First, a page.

We all want love and all its glories as read in Mills and Boon, and watched on every single romantic comedy Hollywood can throw at us. Finding love involves many things for many people; some very painful, and there is no need to rush to this space when you are not able to cope with its rigours. You might go on the date, and then while seated, either a lady and two kids in tow shows up to claim her husband, or an angry man asks you what you are doing with their wife. So, if you must go ahead this is one place you want to be cautious the younger you are.

Venue Review: Persia Lounge, Thika Road Mall, Thika Road

Once upon a time, Thika Road was not a place that could be considered to chill out by many of the upwardly mobile. Since that road we like calling the Super Highway came along, things have been looking distinctly rosier. Many new developments have come up that have excited many of us. Of these is the Thika Road Mall (TRM) – a large mall just after the Safaricom Stadium and before the turn off into Mwiki.

In this mall, you will find the Persia Lounge and Sheesha Lounge where I went to have a drink and a bite last Sunday. The place is divided into three distinct areas. One is a sort of outside area where folks sit and enjoy the afternoon. Then there are two areas within – one which is around a large square counter with barmen within. In here across from the entrance, there was a large selection of hookahs that made the 'sheesha lounge' part of its name make perfect sense. There you can enjoy a wide variety of flavours of the popular intoxicant. The third areas was behind the counter, which could be called the lounge proper with its plush dark seats that one could easily sink in.

I had a seat at the counter and ordered my cold Tusker and the drink came with some very tasty chips. This told me that the price here wasn’t ideal for the 'common mwananchi' like they like saying on the TV – the beer cost me Sh300. Don’t come here if you are those folks who drink alcohol by the crate, unless your bank balance is very healthy kind sir.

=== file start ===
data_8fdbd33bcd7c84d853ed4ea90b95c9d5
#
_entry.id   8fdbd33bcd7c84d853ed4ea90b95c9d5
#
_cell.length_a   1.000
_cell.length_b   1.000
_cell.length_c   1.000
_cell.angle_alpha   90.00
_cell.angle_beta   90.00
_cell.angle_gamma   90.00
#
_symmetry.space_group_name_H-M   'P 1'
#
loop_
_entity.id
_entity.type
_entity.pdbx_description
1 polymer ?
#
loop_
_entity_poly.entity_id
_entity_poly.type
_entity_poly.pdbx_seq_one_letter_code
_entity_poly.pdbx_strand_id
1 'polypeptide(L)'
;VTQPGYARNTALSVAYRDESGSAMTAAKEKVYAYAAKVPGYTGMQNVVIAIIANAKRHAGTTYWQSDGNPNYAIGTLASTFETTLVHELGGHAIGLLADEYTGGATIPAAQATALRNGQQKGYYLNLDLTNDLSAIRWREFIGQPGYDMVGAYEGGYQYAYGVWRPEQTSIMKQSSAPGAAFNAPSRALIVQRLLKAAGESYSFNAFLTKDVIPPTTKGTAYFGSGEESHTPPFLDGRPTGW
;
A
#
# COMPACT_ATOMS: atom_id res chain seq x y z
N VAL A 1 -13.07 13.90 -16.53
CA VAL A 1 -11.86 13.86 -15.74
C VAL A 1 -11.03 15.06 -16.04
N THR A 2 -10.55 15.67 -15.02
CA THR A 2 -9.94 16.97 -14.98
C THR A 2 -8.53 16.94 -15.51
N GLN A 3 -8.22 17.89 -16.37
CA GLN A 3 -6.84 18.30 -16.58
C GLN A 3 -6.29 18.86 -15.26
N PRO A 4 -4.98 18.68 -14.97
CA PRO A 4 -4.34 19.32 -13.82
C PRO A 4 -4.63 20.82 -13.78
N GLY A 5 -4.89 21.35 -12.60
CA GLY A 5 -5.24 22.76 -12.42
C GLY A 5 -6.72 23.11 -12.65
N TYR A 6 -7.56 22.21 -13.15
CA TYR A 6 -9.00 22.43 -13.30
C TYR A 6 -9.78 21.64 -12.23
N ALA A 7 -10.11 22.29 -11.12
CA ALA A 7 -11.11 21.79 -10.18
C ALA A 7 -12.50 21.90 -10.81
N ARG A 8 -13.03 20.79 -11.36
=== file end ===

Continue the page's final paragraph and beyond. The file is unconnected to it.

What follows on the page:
The lounge is still a work in progress. This is because on that day they were installing their flat screen TVs for their clients. This meant that I would not be seeing the Chelsea Vs Southampton football match in the English Premier League featuring Kenya’s own Victor Wanyama. They assured me that by next week, I would be able to watch my matches. As you read this, they have already sorted this out. While I was unhappy to be missing such a big football match, there was something else on offer for the discerning punter – a gentleman blowing skillfully on the saxophone. It turns out that this is where the legendary saxophone player Frank Waruhiu does his Jazz Sunday every week at the venue. Very nice.

A quick recap of the venue:

Good: Great décor and service, disability friendly, emergency exits sorted, TV for the sports fanatic.

Bad: Pricey.

My verdict: You are here to impress with your lady friend your knowledge of the different types of sheeshas in the Kenyan market away from the maddening crowd.

Twitter: @jamesmurua